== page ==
DENVER — A Minden couple must pay back nearly $37,000 for defrauding the Colorado state government.
John and Shelley Biever were sentenced Monday in district court in Denver. Shelley pleaded guilty to theft, and John pleaded guilty to attempt to influence a public servant. Both are felonies.
The Bievers must undergo a two-year supervised deferred judgment, pay restitution, write letters of apology to Denver Human Services and to homeless shelters and complete 100 hours of useful public service. John also must pay the cost of extradition to Denver in the amount of $2,515.66.
Deferred judgment is a conditional guilty plea. If the Bievers follow the judge’s orders, their case is dismissed. They then are eligible to have their case expunged and sealed.
For restitution, both Bievers have a shared responsibility for the same debt. They also are individually responsible for the total restitution debt. Shelley’s restitution is $26,510.56 with $5,543.25 in accrued prejudgment interest as of Monday, totaling $32,053.81. John’s restitution is $3,542 with $1,377.21 in accrued prejudgment interest as of Monday, totaling $4,919.21. The total restitution for the Bievers is $36,973.02.
According to court documents, Shelley, 65, and her husband, John Biever, 60, both of Minden, fraudulently applied for food assistance and old age pension funds. The Denver District Attorney’s office issued a felony warrant on Dec. 31 for Shelley. She turned herself in Jan. 16 to the Jefferson County Sheriff’s Department. She formerly was employed as the volunteer coordinator at Kearney County Health Services in Minden since May 2016, according to court records.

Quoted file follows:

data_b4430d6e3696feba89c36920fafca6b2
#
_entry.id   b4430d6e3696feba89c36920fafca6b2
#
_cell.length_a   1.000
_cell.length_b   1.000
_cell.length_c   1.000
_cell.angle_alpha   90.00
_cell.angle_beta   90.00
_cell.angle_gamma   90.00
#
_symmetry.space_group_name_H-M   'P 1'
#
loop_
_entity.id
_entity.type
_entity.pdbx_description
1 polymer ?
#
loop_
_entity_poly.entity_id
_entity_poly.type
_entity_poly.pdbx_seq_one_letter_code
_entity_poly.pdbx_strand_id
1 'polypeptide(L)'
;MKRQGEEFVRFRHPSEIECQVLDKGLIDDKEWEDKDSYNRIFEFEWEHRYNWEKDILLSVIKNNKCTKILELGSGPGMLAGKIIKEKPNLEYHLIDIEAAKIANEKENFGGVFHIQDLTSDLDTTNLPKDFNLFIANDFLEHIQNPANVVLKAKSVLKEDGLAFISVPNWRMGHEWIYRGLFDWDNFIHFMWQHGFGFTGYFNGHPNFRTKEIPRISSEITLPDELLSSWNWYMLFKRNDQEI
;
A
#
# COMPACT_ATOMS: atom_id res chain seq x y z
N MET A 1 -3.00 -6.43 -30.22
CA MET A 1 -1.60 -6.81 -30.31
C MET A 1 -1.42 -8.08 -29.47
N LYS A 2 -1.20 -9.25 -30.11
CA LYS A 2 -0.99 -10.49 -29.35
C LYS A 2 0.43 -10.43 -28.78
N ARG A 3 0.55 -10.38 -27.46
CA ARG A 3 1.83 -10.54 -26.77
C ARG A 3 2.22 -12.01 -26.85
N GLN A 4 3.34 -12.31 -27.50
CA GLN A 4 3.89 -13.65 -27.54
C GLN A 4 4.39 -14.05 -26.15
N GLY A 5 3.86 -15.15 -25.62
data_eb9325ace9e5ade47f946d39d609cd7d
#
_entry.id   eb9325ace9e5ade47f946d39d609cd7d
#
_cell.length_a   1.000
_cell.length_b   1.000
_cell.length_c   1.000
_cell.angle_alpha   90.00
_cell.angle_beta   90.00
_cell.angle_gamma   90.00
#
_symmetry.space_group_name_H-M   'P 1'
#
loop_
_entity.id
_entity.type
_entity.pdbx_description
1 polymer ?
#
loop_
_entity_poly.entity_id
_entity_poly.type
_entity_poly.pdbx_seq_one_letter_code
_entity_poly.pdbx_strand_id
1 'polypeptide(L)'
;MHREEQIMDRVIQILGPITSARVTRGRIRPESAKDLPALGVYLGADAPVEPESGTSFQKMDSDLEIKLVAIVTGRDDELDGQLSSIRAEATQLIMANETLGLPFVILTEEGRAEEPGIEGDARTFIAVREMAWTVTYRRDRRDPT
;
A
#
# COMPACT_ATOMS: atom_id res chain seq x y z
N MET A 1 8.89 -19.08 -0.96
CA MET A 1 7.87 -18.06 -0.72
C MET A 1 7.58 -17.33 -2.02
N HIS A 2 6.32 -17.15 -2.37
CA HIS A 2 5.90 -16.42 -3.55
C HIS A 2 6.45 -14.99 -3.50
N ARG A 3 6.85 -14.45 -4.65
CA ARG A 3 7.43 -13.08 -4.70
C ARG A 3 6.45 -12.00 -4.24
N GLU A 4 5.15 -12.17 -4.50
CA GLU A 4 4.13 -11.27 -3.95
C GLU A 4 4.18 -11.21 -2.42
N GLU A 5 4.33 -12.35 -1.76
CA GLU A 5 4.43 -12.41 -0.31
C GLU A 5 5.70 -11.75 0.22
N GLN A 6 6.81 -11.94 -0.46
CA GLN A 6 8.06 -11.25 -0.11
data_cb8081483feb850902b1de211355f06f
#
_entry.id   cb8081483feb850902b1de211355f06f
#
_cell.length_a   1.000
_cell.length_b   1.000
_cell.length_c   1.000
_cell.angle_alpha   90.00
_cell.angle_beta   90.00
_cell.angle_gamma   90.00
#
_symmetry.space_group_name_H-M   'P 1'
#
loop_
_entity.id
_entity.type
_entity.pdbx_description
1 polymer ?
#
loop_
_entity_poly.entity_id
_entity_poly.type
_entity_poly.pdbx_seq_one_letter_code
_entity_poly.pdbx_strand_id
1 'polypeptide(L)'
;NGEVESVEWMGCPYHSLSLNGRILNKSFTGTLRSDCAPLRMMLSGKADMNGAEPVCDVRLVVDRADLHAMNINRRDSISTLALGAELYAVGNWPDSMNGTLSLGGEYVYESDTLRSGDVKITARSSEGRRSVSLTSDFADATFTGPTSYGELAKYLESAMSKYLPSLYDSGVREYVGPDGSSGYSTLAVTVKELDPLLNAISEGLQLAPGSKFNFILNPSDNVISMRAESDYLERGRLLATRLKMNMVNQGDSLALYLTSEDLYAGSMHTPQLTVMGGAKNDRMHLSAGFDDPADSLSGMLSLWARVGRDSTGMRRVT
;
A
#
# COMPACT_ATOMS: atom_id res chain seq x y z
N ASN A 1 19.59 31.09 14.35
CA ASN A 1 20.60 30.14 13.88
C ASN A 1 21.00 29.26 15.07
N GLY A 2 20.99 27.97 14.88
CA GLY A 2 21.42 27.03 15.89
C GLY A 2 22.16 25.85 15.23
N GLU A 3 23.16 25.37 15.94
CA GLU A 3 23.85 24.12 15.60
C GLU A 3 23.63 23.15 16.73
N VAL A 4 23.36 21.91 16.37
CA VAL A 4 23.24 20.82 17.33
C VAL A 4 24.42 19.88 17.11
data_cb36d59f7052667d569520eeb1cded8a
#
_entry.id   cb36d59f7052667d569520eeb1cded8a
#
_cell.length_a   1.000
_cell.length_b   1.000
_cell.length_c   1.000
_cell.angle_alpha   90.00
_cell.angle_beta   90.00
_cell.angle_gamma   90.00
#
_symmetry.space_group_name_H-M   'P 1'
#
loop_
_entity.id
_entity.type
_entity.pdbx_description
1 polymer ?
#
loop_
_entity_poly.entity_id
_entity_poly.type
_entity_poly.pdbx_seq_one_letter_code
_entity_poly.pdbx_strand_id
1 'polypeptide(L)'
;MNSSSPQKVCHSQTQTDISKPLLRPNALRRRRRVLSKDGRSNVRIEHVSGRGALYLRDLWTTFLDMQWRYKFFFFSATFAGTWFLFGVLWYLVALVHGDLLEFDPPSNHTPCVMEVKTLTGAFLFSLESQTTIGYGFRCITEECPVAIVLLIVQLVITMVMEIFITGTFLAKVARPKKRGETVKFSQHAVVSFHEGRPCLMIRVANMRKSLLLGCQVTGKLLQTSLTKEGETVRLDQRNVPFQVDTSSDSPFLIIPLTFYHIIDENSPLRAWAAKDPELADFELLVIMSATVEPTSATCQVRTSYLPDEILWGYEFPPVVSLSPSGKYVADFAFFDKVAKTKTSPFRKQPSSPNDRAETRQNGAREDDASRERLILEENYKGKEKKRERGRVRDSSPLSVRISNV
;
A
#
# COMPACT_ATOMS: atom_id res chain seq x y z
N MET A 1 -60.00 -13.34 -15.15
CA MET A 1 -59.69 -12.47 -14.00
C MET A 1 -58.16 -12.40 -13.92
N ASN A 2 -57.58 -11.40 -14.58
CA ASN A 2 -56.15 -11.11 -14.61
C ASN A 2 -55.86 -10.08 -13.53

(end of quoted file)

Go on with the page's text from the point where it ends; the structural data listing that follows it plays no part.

Shelley’s arrest affidavit outlines the crimes:
The Bievers continued to receive benefits from Denver County Department of Health and Human Services after moving from Colorado to Nebraska in March 2015. They falsely represented their relationship as brother-in-law and sister-in-law, not husband and wife.
Between April 2014 and August 2016, John also submitted applications for food assistance, requests for continuation of benefits and change forms to report updated information to the Denver County DHHS. He told the county DHHS that he and Shelley were brother-in-law and sister-in-law.
Shelley also completed applications and renewals for assistance in October 2013, April 2016 and August 2016 through Colorado’s PEAK online application computer system. From January to September 2014, Shelley falsely stated that she was no longer employed and failed to report her earnings to the Denver County DHHS.
From March 2015 to December 2016, Shelley’s food stamps and old age pension funds EBT cards allegedly were used consistently in Nebraska. John also used food stamps EBT from March 2015 to September 2016 in Nebraska.
Between April 2014 and August 2016, John reported he was self-employed and started a new company. Nebraska Secretary of State documentation shows John started the company with Shelley in 1996. When a caseworker asked John in September 2015 how he was paying his bills, he said family was helping him out and provided letters that state he was loaned $800 a month. The contact number on the letter was Shelley’s cellphone number.
According to Kearney County, Neb., clerk and assessor records, John purchased two adjoining lots for $50,000 in February 2016 in Minden, listing his residence address on the tax documents as 1336 Sycamore St. in Minden.
EBT data obtained in the affidavit shows that between December 2014 and November 2016, Shelley would have qualified for $8 in food assistance but she received $2,753. Between December 2013 and November 2016, she would have qualified for $3,667.50 in OAP funds but received $23,757.56. Between June 2014 and January 2018, John would have qualified for $8 in food assistance but he received $3,550.